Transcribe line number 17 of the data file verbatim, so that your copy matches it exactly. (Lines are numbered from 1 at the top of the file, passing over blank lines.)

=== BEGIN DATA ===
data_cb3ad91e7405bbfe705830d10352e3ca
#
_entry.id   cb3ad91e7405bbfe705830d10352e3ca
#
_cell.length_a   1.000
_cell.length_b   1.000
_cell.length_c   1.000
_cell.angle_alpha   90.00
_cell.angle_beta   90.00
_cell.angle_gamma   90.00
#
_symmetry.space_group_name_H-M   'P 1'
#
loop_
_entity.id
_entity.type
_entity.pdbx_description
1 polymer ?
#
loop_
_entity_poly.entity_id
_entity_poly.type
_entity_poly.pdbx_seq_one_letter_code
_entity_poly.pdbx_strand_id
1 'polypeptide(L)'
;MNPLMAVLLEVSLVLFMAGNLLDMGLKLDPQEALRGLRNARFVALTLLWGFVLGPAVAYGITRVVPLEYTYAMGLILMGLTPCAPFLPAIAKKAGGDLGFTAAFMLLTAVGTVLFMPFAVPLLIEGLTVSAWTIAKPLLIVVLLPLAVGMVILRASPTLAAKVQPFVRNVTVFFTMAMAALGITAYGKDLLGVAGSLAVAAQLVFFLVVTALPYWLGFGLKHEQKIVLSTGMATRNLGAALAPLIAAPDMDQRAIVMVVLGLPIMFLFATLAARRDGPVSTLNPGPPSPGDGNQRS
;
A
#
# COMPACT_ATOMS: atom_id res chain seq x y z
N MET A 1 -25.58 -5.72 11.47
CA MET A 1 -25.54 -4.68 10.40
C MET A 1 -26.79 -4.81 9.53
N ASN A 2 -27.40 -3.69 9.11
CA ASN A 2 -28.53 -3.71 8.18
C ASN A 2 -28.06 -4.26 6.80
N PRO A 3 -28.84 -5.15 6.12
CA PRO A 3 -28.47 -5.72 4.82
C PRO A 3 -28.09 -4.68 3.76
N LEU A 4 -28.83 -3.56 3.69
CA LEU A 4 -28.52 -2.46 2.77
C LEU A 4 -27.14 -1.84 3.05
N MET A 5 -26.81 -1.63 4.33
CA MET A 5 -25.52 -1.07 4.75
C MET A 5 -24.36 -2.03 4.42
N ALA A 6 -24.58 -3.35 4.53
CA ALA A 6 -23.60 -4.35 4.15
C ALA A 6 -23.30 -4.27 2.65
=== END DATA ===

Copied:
_entity.pdbx_description